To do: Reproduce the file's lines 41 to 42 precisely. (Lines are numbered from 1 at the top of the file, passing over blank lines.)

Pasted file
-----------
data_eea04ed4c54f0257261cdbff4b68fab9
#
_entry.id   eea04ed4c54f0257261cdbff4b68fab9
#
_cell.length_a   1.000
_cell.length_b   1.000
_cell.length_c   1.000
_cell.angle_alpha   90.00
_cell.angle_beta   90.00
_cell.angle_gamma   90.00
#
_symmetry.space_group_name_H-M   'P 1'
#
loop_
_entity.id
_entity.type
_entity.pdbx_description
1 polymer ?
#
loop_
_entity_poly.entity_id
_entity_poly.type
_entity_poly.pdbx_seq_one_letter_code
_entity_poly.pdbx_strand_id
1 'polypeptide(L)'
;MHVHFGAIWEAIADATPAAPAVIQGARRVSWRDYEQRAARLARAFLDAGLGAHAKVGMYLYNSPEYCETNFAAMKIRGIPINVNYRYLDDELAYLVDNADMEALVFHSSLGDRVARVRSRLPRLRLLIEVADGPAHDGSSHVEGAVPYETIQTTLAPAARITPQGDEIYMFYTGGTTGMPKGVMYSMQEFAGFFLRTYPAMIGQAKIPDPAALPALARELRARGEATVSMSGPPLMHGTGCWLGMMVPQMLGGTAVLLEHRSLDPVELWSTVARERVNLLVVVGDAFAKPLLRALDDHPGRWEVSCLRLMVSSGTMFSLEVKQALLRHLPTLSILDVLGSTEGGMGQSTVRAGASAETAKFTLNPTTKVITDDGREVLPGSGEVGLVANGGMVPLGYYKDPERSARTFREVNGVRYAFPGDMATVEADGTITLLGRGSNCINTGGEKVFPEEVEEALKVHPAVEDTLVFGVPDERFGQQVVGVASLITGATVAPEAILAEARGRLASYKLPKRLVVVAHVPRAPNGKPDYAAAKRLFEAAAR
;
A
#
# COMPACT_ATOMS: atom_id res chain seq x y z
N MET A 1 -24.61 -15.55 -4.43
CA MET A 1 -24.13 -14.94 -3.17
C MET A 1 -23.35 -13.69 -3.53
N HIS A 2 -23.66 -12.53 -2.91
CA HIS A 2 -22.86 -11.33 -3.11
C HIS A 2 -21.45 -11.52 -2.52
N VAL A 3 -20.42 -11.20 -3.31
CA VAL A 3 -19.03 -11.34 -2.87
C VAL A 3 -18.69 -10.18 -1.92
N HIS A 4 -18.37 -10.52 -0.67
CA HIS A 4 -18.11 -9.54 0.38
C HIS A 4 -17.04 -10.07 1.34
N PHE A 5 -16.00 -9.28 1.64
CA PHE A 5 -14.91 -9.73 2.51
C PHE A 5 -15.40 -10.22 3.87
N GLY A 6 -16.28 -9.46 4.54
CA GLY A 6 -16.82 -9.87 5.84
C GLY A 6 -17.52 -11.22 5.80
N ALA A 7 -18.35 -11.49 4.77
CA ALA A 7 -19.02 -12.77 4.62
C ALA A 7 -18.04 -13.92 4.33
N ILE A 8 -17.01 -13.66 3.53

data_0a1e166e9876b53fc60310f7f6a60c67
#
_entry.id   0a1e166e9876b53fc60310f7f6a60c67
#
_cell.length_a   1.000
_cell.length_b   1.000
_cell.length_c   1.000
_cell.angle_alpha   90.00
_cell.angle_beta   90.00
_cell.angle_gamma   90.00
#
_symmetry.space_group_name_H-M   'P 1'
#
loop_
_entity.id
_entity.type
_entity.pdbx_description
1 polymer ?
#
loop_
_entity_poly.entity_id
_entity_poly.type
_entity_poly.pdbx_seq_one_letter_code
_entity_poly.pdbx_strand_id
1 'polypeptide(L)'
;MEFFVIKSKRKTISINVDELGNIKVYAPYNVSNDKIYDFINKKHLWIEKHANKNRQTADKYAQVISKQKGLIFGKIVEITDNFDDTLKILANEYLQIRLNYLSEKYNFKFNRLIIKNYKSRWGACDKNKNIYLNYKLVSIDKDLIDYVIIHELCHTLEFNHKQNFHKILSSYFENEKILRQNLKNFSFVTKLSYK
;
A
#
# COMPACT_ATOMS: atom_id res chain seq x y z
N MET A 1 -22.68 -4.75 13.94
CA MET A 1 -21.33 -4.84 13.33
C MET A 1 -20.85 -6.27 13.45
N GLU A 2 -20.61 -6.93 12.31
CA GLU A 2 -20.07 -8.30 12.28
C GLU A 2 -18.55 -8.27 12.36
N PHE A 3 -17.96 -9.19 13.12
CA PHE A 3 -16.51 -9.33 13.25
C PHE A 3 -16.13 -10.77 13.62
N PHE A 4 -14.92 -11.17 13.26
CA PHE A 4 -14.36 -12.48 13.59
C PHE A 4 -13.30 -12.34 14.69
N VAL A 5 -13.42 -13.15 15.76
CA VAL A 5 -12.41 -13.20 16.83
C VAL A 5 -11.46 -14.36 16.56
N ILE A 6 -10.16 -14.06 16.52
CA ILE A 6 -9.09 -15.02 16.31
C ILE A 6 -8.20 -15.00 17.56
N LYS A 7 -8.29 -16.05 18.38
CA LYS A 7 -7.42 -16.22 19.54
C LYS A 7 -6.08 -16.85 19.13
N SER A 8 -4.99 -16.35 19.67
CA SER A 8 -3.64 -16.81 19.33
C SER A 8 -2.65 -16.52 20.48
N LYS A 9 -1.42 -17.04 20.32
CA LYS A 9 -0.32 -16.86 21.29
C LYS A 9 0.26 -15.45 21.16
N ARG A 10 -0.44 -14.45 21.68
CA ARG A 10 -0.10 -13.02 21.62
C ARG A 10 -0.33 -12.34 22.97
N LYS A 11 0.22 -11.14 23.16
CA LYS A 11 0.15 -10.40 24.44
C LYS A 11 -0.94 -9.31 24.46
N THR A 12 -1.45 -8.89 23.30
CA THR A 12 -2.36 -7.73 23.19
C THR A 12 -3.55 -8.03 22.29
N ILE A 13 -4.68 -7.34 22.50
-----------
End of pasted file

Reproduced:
CA HIS A 4 -18.11 -9.54 0.38
C HIS A 4 -17.04 -10.07 1.34